Videos of American Justice: Part 1

Videos of American Justice: Part 1

 

Warning:  Videos are graphic!  Difficult to watch!    I shudder  in anger on watching these videos.

#AdamTatum – surveillance video from the Salvation Army Halfway House in Chattanooga, Tennessee  A

June 14, 2012, surveillance video from the Salvation Army Halfway House in Chattanooga, Tennessee  After Adam Tatum refused to urinate for a drug screen, police officers Adam Cooley and Sean Emmer brutality fractured Adam Tatum’s legs.

 

Later, both officers claimed Adam Tatum  became unruly, pulling a knife on staff.  A familiar narrative or story, repeatedly and successfully used by police officers to justify excessive use of force.   Excessive use of force that is tantamount to torture.  Watch as these police officers whip this man  as if he were a savage animal resisting arrest.

Chattanooga Racist Police Brutally Assault Adam Tatum

 

 

 

Adam Tatum  “legs were fractured (the same legs the officers are seen dragging him around on the floor with); with 6 fractures to his right leg and 2 to his left, one of which is a compound fracture (in other words a bone in his left leg had pierced through his outer skin tissue). Officers Cooley and Emmer were eventually terminated in early March, 2013″   (1)

1.  12 Instances of Police Brutality Recently Caught on Camera 

12 Instances of Police Brutality Recently Caught on Camera [MANDATORY VIEWING]

4 thoughts on “Videos of American Justice: Part 1

  1. Scary, do you have any ideas on how to actively combat this practically? It seems that a lot of these are ego driven meatheads that wouldn’t benefit from training… So scary.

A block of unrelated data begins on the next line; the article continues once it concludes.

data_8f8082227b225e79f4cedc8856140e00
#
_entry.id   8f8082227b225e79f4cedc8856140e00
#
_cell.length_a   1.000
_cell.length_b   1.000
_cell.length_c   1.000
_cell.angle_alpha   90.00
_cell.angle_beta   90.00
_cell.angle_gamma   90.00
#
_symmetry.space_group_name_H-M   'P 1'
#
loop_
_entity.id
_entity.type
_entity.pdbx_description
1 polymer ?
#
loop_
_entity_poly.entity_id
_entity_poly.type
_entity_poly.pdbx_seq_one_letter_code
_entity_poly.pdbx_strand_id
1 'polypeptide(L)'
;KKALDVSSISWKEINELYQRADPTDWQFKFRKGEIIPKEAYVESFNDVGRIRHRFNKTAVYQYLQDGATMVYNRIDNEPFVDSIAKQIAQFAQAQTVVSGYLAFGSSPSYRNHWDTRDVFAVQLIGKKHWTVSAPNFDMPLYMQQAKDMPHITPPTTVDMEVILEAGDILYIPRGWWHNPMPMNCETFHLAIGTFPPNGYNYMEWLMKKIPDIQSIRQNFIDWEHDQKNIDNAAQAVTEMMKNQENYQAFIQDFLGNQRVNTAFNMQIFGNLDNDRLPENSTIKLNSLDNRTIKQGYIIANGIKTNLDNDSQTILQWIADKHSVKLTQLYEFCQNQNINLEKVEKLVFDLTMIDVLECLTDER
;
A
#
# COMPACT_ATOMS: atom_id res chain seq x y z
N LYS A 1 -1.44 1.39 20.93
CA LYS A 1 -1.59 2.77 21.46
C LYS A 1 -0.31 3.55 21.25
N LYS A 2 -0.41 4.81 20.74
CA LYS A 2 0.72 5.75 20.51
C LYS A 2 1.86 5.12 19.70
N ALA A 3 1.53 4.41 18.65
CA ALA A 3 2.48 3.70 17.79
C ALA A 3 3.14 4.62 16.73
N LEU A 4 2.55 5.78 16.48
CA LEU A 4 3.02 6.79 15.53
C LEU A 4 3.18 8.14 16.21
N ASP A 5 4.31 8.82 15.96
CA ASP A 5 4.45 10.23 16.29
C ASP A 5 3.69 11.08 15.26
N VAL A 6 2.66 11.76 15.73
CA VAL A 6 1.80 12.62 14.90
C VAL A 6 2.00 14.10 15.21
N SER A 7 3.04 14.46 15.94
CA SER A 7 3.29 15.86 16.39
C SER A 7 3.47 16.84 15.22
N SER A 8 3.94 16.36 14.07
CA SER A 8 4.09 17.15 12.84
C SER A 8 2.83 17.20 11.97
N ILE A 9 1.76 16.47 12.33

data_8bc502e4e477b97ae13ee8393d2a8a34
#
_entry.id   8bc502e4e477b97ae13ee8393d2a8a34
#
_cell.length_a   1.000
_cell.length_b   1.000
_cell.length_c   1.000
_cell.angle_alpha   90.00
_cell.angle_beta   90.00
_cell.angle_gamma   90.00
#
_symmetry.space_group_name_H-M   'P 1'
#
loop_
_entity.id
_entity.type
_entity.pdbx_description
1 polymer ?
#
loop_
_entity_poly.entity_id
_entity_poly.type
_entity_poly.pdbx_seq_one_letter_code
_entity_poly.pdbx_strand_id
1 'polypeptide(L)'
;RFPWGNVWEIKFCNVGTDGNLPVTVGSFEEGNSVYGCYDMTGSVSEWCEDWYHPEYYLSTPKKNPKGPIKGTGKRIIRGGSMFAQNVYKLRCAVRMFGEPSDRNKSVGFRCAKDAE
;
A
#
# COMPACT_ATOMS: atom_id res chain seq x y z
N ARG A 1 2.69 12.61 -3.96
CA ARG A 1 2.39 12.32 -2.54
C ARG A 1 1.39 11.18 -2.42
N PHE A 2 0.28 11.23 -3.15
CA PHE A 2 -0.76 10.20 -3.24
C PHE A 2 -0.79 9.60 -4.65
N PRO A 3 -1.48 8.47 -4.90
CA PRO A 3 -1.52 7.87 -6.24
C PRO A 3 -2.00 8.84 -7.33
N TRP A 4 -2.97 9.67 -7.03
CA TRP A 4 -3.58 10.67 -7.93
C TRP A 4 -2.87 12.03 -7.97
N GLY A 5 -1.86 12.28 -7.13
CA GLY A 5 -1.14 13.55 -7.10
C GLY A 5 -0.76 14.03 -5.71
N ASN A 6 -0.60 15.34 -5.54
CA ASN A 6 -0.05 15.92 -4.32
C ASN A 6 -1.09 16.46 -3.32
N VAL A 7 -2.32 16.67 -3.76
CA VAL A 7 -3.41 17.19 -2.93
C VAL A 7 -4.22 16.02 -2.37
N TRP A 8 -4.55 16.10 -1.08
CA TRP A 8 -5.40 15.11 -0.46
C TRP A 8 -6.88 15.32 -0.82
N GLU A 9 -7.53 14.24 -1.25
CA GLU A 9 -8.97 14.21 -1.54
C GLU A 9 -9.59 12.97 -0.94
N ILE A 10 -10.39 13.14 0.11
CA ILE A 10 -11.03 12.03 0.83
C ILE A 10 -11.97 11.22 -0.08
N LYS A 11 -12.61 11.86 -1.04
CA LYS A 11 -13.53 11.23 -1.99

1. Kelsey, I am at a loss. However, I know the current system of rewards for officer brutality is exacerbating the problem. Impunity and no accountability.

      Training is definitely a factor. Careful psychological screening along with bi-annual psychological evaluation by real doctors with integrity.

      In addition, cultural competency of other cultures is a necessity along with changing the culture of law enforcement.

      1. Those are all really good solutions. I was kind of wondering if more schooling or training would help making it a lot harder to be a cop entrusted with the public then would we probably have to compensate police more for all the additional time training and effort it would take to be a cop? Maybe that’d be a good thing? Or more of an opportunity to pervert money power and more education possibly making it elitist?

        1. Kelsey that is an interesting perspective….I think the real question is how can we protect innocent Americans from corruption of government and businesses? Our constitutional republic government should be enough; however it is not.

          Another approach to your questions starts with transparency. Studies repeatedly show that people are likely to do the right thing in public and the wrong thing in private (lack of integrity). Adding transparency by creating a database deploys that knowledge. Transparency works in all directions and provides context. I am working on a kickstarter campaign to create a relational database with capacity to capture big data and context by victims and eyewitnesses.

          Big data with context provide clues to etiologies that will help develop effective culturally appropriate solutions.

          Our current model of approach to problems and policy does not work and is fraught with corruption–Corruption of the most inhumane kind.

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